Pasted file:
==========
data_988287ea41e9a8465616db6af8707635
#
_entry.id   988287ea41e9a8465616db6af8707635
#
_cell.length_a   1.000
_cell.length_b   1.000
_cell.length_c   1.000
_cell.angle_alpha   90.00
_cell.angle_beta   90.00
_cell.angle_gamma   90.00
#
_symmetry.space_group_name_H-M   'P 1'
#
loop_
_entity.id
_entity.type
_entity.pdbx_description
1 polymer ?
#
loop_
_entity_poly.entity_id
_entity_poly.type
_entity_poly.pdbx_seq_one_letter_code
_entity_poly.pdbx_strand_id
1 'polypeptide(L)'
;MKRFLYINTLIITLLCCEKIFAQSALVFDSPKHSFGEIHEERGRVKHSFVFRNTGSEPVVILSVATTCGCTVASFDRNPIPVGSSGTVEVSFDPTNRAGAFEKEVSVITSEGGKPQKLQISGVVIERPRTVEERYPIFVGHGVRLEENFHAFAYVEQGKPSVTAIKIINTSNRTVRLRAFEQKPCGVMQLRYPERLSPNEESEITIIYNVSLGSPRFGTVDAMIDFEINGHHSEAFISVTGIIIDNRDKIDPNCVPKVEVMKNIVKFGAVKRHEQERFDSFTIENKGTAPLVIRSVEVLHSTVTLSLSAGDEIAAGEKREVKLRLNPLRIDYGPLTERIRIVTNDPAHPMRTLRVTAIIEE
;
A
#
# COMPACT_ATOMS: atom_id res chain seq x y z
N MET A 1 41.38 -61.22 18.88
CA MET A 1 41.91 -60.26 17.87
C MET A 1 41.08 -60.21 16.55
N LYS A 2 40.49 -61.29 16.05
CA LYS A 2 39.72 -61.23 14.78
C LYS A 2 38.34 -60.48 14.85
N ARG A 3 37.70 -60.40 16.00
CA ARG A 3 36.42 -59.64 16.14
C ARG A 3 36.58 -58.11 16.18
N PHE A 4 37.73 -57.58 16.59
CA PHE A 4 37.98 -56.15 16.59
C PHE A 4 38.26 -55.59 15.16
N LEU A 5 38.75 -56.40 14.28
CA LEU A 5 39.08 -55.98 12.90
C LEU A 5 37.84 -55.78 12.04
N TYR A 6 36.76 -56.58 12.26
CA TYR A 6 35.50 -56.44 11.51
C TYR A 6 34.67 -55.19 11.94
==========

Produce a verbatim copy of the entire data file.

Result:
data_988287ea41e9a8465616db6af8707635
#
_entry.id   988287ea41e9a8465616db6af8707635
#
_cell.length_a   1.000
_cell.length_b   1.000
_cell.length_c   1.000
_cell.angle_alpha   90.00
_cell.angle_beta   90.00
_cell.angle_gamma   90.00
#
_symmetry.space_group_name_H-M   'P 1'
#
loop_
_entity.id
_entity.type
_entity.pdbx_description
1 polymer ?
#
loop_
_entity_poly.entity_id
_entity_poly.type
_entity_poly.pdbx_seq_one_letter_code
_entity_poly.pdbx_strand_id
1 'polypeptide(L)'
;MKRFLYINTLIITLLCCEKIFAQSALVFDSPKHSFGEIHEERGRVKHSFVFRNTGSEPVVILSVATTCGCTVASFDRNPIPVGSSGTVEVSFDPTNRAGAFEKEVSVITSEGGKPQKLQISGVVIERPRTVEERYPIFVGHGVRLEENFHAFAYVEQGKPSVTAIKIINTSNRTVRLRAFEQKPCGVMQLRYPERLSPNEESEITIIYNVSLGSPRFGTVDAMIDFEINGHHSEAFISVTGIIIDNRDKIDPNCVPKVEVMKNIVKFGAVKRHEQERFDSFTIENKGTAPLVIRSVEVLHSTVTLSLSAGDEIAAGEKREVKLRLNPLRIDYGPLTERIRIVTNDPAHPMRTLRVTAIIEE
;
A
#
# COMPACT_ATOMS: atom_id res chain seq x y z
N MET A 1 41.38 -61.22 18.88
CA MET A 1 41.91 -60.26 17.87
C MET A 1 41.08 -60.21 16.55
N LYS A 2 40.49 -61.29 16.05
CA LYS A 2 39.72 -61.23 14.78
C LYS A 2 38.34 -60.48 14.85
N ARG A 3 37.70 -60.40 16.00
CA ARG A 3 36.42 -59.64 16.14
C ARG A 3 36.58 -58.11 16.18
N PHE A 4 37.73 -57.58 16.59
CA PHE A 4 37.98 -56.15 16.59
C PHE A 4 38.26 -55.59 15.16
N LEU A 5 38.75 -56.40 14.28
CA LEU A 5 39.08 -55.98 12.90
C LEU A 5 37.84 -55.78 12.04
N TYR A 6 36.76 -56.58 12.26
CA TYR A 6 35.50 -56.44 11.51
C TYR A 6 34.67 -55.19 11.94